first published on Blogwatch.ph
It was a story of compassion, of political epiphany, of a law enforcer coming to terms with the inherent contradictions of his job – realizing the futility of force in confronting a sea of legitimate demands for higher wages and decent housing. But as it turned out, several users on social media and even respected journalists saw it in a different light. The story was reduced to a foreigner yelling at a cop, as if it happened just at any street corner in Manila. The context of a People’s State of the Nation Address (SONA) rally being violently dispersed by throngs of cops was cropped out.
And then there was a story bigger than the crying cop. PO1 Joselito Sevilla became the victim of foreign activist’s mere yelling.
As expected, the new packaging in 140 characters sold like hotcakes, soliciting all kinds of indignation and racism on Facebook and Twitter against foreign activist Thomas van Beersum, who only sought to stop the police from beating and shoving Filipino protesters. Calls for deportation were issued, while others threatened to maul the foreign activist. None inquired whether there is something in Beersum’s breath that smelled like onions. They simply jumped into the bandwagon without looking at the facts and the circumstances.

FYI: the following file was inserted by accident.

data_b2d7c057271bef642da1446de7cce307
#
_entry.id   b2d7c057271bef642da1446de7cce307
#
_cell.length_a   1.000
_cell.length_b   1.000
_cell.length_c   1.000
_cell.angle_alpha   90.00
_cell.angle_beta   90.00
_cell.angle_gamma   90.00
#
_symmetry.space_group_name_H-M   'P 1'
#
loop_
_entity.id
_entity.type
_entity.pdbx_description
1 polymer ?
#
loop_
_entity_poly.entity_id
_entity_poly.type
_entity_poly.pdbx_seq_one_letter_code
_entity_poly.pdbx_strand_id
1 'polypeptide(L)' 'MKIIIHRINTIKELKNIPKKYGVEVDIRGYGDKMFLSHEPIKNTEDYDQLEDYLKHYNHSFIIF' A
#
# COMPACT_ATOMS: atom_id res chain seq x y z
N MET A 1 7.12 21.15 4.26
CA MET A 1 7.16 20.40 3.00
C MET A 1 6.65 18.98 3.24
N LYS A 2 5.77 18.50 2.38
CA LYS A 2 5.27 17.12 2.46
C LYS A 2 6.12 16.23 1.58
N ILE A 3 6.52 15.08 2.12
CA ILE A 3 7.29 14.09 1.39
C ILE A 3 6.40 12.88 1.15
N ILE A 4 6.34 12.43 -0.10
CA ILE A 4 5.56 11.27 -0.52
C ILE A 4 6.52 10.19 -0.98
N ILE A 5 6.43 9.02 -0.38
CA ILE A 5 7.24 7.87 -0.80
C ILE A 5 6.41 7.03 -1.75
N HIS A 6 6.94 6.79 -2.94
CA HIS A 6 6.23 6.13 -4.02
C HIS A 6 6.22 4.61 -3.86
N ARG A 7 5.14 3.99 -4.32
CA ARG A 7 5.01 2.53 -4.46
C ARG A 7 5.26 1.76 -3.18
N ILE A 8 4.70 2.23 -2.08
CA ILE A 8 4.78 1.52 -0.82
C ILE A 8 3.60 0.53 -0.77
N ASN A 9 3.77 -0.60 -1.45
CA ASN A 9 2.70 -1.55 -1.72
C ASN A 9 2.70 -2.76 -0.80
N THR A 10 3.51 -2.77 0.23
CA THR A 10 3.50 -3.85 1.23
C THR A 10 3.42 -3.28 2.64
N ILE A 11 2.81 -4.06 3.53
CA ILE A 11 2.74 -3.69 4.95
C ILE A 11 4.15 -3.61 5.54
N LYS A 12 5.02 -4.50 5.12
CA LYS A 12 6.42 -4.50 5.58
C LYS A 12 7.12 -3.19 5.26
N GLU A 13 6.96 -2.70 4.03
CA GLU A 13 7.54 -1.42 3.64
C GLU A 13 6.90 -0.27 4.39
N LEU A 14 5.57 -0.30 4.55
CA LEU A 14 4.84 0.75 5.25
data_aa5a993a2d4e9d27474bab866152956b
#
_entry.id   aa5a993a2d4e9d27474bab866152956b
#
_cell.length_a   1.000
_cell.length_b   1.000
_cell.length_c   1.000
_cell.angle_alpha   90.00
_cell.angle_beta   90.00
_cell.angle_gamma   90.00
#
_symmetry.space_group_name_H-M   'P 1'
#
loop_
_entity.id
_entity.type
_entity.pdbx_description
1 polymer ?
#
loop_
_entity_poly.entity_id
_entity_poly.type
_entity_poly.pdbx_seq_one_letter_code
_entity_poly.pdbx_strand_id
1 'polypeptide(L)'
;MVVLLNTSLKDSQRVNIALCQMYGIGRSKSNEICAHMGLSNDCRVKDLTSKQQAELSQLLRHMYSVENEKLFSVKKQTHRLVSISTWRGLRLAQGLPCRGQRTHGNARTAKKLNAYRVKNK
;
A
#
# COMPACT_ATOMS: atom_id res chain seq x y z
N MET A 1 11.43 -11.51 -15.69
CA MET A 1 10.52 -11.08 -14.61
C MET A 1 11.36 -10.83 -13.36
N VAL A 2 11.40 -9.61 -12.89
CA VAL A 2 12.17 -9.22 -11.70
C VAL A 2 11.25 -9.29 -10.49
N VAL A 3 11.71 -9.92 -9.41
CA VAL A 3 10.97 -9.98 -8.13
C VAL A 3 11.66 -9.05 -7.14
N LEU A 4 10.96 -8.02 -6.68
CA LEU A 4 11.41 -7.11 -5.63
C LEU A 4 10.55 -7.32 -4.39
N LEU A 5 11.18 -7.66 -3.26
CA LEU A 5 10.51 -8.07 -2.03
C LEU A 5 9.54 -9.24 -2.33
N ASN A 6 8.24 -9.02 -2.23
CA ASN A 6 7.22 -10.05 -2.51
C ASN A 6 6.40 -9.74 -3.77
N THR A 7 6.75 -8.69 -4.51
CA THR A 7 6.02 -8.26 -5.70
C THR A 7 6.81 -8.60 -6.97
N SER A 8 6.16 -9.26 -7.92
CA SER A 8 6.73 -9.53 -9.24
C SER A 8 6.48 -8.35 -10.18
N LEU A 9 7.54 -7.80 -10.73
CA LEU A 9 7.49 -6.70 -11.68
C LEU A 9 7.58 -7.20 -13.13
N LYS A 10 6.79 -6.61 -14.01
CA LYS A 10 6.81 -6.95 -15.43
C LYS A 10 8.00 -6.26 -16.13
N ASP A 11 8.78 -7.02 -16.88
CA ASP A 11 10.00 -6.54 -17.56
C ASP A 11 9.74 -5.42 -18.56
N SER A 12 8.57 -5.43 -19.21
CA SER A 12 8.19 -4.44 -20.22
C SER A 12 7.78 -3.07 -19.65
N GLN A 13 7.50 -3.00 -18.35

Mainstream journalists on Twitter meanwhile helped fan the selective nationalism against Beersum, questioning Beersum’s right to yell at cops based merely on his nationality. Based on their assumption, they should also be as adamant in defending Filipino call center agents who are being yelled at daily by their foreign customers. They should be raving about abusive foreign employers and supervisors who reprimand Filipino workers for failing to meet the daily production quota. They should be angry at the Aquino government’s policy of peddling Filipino workers to abusive work relations either in BPO hubs or foreign households. But they are not. They are angry only at Beersum.
When Aquino’s Charter change pushes through, they should not be surprised that more foreigner-yelling-at-Filipino scenarios will unfold, even in newsrooms.